-standard medicine I have with me all the time (like antacids and ibuprofen)
-sanitizing wipes (for hands and a wipe down of your seat/tv screen/armrest)
-toiletry kit (travel sized deodorant, face wipes, toothbrush and toothpaste, comb)
-contact lens case with saline
-any other personal hygiene supplies
I have all of these in two pouches, organized by how often I might need an item. This means I have all my high-use stuff in one pouch.
This is where you can decide if you want to deal with a second bag. I find that my first tote/purse is pretty full at this point, so it’s hard to maneuver stuff around inside. Though I can usually find the pouches by touch, I hate trying to bend myself in the tiny seat space to root around in a tightly-packed bag. This is also the reason a larger duffle bag doesn’t work for me—too much space for my hands to try and grope through.
Pro tip: About 45 minutes before the plane lands, it starts it’s descent and everyone gets up to use the bathroom. I keep an eye on the clock and slip in about 30 minutes ahead of the rush. This gives me a chance to use a face wipe, freshen with a body wipe, apply fresh deodorant, brush my teeth, brush my hair and apply a little makeup. I feel much more human and it’s nice to arrive not looking travel worn.
Why I don’t use a back pack as carry-on luggage on a long flight
I had one I used for a long time and it was super handy to tuck under the seat, but I had to haul the sucker onto my lap to find anything. Digging to the dark, deep bottom to find things was aggravating. And it was hard to remember which section a pouch might be in.So I use a medium tote bag as my second piece of carry-on luggage with travel-specific needs all in one place for a long flight.
I pack my travel-specific bag with:
Stuff to rest and snack
(Note: it you actually need to sleep on the flight, check out this article about How to Sleep on a Long Flight.)
-my neck pillow (there are so many types—I like a neck memory foam one best, but this is a trial and error kind of thing to find what works best) (there is more info on travel pillows in the link above on how to sleep on a long flight)
-pashmina scarf (large, lightweight scarf is invaluable, see here for some uses)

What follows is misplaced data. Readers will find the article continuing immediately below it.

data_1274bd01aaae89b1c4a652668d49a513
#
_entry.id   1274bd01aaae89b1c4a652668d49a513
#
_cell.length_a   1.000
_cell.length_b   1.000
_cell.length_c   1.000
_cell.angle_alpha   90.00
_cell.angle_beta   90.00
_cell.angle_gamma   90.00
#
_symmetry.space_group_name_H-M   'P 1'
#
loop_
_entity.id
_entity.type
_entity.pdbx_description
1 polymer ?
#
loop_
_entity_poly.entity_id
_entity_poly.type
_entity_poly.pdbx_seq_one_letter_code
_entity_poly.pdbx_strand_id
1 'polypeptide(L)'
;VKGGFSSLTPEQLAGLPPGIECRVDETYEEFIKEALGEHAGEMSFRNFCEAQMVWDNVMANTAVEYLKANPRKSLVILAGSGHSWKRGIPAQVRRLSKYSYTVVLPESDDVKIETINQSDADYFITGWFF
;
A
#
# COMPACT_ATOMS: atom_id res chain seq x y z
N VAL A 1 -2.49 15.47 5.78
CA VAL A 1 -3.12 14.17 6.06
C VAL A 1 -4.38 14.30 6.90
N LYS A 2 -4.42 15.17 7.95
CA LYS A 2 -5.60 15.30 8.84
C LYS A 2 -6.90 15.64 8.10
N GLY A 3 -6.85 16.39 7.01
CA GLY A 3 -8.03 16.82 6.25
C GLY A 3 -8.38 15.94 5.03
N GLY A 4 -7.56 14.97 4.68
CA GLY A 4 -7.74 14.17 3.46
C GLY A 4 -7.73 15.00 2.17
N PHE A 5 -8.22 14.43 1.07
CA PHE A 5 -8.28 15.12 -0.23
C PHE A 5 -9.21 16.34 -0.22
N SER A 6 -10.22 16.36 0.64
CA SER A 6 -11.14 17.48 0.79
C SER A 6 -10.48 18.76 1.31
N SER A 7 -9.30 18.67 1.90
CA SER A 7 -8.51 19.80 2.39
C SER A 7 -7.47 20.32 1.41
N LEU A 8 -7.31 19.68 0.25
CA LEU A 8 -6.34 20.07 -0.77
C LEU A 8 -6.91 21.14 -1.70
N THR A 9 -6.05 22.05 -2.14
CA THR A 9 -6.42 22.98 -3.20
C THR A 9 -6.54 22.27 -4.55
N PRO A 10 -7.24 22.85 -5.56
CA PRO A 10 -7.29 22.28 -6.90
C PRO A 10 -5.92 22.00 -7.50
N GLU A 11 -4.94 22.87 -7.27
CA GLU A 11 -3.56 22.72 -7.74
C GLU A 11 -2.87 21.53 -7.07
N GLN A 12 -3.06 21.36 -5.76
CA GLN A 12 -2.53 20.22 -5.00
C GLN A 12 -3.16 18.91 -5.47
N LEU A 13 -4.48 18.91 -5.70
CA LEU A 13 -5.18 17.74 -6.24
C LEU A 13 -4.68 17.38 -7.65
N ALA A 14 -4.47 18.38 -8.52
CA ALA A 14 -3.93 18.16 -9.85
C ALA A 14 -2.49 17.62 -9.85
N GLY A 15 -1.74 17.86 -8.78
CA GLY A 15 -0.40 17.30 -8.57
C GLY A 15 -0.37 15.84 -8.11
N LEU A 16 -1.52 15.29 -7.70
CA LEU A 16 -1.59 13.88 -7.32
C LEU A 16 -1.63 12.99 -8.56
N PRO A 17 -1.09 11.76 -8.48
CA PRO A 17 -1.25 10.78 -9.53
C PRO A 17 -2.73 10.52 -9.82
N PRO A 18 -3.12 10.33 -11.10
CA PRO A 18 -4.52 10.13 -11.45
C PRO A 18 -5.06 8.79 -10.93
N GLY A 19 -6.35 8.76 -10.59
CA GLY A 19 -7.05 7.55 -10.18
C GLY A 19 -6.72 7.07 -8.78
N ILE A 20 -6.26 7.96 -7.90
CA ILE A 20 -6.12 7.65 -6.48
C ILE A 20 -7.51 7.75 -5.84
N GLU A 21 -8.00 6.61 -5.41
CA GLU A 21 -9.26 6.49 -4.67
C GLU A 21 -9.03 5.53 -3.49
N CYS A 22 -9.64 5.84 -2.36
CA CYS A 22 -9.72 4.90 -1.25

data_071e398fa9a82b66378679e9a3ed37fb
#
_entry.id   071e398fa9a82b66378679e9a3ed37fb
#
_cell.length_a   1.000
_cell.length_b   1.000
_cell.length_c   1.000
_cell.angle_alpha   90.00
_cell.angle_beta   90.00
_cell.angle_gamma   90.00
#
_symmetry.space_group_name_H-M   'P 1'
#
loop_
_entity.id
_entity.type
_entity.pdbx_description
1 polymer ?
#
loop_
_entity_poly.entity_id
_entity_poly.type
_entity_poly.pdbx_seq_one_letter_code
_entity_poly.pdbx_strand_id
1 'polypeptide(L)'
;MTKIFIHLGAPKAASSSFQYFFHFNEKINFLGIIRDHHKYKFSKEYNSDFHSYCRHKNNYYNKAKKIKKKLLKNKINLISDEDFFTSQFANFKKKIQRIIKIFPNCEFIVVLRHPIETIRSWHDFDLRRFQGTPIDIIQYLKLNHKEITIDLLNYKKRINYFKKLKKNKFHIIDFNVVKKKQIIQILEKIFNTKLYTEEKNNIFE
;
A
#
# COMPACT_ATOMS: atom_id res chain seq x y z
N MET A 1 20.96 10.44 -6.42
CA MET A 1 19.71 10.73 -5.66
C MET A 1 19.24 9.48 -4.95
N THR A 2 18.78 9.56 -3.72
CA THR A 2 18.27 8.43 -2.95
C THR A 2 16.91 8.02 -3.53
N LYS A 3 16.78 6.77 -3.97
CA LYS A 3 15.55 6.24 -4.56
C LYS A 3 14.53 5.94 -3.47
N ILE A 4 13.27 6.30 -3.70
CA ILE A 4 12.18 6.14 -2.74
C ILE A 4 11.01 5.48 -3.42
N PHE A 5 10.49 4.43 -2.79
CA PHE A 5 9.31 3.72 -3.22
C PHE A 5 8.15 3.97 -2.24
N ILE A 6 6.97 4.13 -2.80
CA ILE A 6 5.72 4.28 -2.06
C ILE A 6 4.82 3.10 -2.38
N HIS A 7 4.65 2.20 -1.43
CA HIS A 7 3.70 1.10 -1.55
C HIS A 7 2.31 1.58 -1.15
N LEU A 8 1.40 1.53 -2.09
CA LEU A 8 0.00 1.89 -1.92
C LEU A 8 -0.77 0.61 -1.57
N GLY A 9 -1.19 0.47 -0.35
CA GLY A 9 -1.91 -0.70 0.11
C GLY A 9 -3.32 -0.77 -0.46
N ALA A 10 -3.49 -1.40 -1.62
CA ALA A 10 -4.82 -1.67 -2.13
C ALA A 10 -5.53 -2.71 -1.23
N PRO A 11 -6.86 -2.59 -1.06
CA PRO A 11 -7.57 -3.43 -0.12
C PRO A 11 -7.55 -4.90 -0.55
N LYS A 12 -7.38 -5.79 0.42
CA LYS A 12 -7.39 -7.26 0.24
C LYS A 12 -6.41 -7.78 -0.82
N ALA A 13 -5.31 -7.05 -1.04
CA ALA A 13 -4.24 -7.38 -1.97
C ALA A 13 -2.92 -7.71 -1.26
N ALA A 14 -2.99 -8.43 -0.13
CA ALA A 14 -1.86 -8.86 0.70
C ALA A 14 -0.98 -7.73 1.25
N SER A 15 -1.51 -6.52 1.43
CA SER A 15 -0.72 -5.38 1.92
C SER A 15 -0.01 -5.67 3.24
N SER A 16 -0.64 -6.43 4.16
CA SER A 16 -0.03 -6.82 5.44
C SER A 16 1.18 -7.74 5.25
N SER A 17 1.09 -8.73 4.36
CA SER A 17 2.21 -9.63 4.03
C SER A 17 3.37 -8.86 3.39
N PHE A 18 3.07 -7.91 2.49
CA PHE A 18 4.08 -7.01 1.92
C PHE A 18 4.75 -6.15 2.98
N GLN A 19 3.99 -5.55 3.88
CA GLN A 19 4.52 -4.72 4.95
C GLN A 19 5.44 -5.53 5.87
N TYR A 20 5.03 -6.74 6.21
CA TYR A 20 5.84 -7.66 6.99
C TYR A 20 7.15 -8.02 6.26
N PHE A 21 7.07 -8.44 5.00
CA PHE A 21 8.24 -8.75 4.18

-eye mask (one that blocks light entirely is ideal and worth a little money to get a good one)
-foot hammock (important for shorter folks and to decrease pull on the lower back for anyone, this was a comfort game-changer for me)
-fuzzy socks or compression socks to change into on the plane (and always use the slippers the airline provides for trips to the bathroom)
-well-thought through snacks
A note on snacks to pack in your carry-on luggage for a long flight
A lot of thought goes into snacks—they are one of the best parts of travel for me. I try to have a selection of some salty snacks (nuts, Pringles), some sweet (dried fruit or fruit leather), and some that are more substantial (like turkey jerky or breakfast granola bars just in case a meal is not to my liking). On international flights, in particular, you may not be familiar with with what food is being served and it’s nice to have some choices you like handy.
And, of course, chocolate or other treat.
For all snacks, I try to get things that have a re-sealable opening and are bite-sized, if possible (for example, Hershey’s kisses are better than a full-sized chocolate bar.)
I grab a large water bottle once I’m through security or fill up a reusable one.
Some folks bring a laptop, but I find the tiny tray table to be very difficult to work on and I can do most urgent tasks on my phone and a foldup Bluetooth keyboard (that lives in my electronics pouch). So if you don’t absolutely NEED to bring a laptop, don’t.
With entertainment, good snacks, and your fuzzy-socked feet up, a long flight can feel practically restful!
(Ok, j/k, but with some essential carry-on items, it can definitely be better.)
Did you catch the first article in this series? If not, check out some essential information on what to wear on a long flight. You will be glad you did!
If you have to sleep on a long or overnight flight, you don’t want to miss the next article in the series: How to Sleep on a Long Flight (in coach).